The Three Zomb-Egos by Rebecca Besser


By Rebecca Besser

            It was an overcast afternoon when Shawn, Nathan, Cal, and Tim met at the local bar in a small town in Virginia. They’d become friends online and planned the get together so they could discuss their most common interest – zombies.

            The establishment was nothing short of pathetic on the outside, which almost made the men decide to traverse elsewhere, but Cal joked that it looked like his apocalyptic dream house, so they decided to stay.

            Inside the alcohol peddling abode, the men found a plethora of zombie and science fiction collectables, proudly displayed in lighted chrome and glass cases.

            “This place is sweet!” Shawn exclaimed, and the others agreed.

            They seated themselves at a round table toward the back of the empty deserted room, and took in the sight of the place for a couple of minutes.

            “Oh,” Tim said, jumping up and dashing over to the bar that ran almost the full length of the right side of the room, “light sabers!” He picked up one of the toy collectables and swung it to make the plastic cylinders extend from the base, just as he pushed the button on the hilt to make it light up; an electronic hum rent the air as he swung it.

            All the men’s faces lit up and they joined their friend at the bar to play with the sabers.

            “Could you imagine having a real one of these babies when the Z-poc happens?” Nathan asked with glee painted across his face, making him look like a kid.

            “That would be kick ass!” Cal said, but was disappointed when he noticed there were only two sabers.

            Shawn, having also arrived at the bar too late to have a saber of his own, frowned.

            “Let’s just see how well those things do against zombies…” he said, and moaned, lunging toward Tim like a zombie from hell.

            Tim, Cal, and Nathan laughed, and Tim swung his saber playfully at Shawn.

            Shawn didn’t give up his attack easily, though, and soon had Tim pinned against the bar, snarling like a raging hungry beast intent on having Tim for lunch.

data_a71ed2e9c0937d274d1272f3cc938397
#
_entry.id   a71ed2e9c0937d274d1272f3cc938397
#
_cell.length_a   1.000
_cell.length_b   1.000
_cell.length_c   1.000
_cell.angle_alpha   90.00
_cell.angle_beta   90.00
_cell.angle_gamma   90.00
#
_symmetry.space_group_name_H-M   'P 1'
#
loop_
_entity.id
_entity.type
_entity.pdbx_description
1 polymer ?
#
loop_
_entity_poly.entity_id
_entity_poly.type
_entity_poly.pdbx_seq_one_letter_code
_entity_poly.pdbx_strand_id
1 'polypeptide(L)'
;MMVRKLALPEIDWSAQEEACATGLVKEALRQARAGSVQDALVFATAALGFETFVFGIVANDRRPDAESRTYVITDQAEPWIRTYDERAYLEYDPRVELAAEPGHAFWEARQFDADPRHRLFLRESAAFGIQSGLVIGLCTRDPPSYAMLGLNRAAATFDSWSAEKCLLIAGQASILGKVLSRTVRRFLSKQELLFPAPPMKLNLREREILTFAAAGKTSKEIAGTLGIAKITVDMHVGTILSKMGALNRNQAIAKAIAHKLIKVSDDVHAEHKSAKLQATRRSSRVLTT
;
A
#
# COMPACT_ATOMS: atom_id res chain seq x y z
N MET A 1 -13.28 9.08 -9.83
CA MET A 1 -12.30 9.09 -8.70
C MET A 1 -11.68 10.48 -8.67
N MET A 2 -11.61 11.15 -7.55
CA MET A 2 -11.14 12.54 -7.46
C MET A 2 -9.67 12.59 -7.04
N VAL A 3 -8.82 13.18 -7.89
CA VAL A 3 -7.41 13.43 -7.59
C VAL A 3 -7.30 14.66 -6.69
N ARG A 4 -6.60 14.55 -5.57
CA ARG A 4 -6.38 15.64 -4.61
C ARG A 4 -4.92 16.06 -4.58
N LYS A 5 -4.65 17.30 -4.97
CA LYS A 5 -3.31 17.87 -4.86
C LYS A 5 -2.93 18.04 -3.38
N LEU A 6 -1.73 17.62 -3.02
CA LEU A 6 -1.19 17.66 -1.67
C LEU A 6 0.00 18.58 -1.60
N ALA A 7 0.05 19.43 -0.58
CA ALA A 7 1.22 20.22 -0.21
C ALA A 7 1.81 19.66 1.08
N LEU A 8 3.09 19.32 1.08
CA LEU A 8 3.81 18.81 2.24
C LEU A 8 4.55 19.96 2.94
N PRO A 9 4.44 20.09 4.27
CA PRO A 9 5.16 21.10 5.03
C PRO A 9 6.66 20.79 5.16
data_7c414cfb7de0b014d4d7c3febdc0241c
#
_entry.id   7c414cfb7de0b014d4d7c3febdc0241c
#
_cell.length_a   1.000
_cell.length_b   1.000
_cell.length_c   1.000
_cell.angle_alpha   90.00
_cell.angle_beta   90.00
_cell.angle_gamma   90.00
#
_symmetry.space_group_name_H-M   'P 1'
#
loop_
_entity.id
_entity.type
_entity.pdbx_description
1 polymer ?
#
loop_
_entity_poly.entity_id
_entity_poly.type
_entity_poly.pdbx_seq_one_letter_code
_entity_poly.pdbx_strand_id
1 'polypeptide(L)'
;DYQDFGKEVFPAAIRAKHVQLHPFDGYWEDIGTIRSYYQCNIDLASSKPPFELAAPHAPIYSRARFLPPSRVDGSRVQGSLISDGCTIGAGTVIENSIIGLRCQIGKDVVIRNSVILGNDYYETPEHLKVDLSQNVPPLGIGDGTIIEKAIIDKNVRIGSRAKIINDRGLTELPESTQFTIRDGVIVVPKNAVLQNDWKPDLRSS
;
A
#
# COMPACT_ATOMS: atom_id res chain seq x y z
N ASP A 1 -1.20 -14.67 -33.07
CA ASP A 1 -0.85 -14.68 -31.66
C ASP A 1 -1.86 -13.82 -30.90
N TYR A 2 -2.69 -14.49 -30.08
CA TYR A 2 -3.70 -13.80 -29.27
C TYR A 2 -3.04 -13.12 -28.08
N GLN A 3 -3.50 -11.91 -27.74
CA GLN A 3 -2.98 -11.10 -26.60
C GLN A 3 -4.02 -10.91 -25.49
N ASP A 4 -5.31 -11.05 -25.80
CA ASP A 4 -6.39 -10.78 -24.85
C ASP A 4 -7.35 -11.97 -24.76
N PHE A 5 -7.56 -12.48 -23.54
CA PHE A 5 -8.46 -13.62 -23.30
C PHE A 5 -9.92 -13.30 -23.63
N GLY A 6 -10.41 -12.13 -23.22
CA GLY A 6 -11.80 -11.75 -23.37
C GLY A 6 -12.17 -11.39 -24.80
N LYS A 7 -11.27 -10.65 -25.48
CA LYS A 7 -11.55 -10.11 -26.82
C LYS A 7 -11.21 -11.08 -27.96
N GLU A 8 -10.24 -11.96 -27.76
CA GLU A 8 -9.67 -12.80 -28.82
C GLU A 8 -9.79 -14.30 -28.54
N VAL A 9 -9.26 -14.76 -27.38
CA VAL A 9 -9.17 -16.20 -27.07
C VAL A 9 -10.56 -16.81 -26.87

Cal, amused by Shawn’s actions, did the same to Nathan, and in seconds they were on the floor, rolling around.

            At that very moment, the proprietor of the establishment came in through the back door, heard the noise out by the bar, and called the police. He’d been outside, taking bags of trash to the dumpster, and when he’d returned, he found lunatics in his bar!

            The police told him to stay hidden, so he went into his office and locked the door behind him.

            The noise continued for a while, and was abruptly ended when something glass shattered.

            “Oh, shit!” Shawn exclaimed, noticing that they’d knocked a glass off the bar with their playful tussling; he looked around, but didn’t see anyone. “Hello?” he called, hoping someone would answer him.

            Cal and Nathan stopped wrestling and looked up, and around, to see what had broken and what Shawn was yelling about.

            “You’re probably going to have to pay for that,” Cal said, motioning to the broken glass on the floor.

            “I know…” Shawn said, still searching for someone who worked there, so he could do the right thing and offer to pay for the damage. “Where the hell is everyone?”

            Tim laughed. “Z-poc!” He started moaning, limping, and shuffling in circles.

            Shawn shook his head, and still trying to find someone, spotted a broom and dust pan behind the bar. He didn’t want to go back there, in case someone did finally appear – they might have a gun and think he was robbing the place – so he picked up the light saber Tim had put down and grabbed the other one out of Nathan’s hand.

            Nathan protested with a whine of, “Hey!” but Shawn ignored him.

            Cal nudged Nathan to distract him from losing his toy and started moaning and pawing at Nathan like he was a zombie; Nathan shoved him away, and did the same.

            Shawn, meanwhile, was using the sabers – one in each hand – to try to pinch the broom and dust pan together so he could pick them up and lift them over the counter; he kept getting frustrated because the cylinders kept folding down when he tilted the sabers at a certain angle.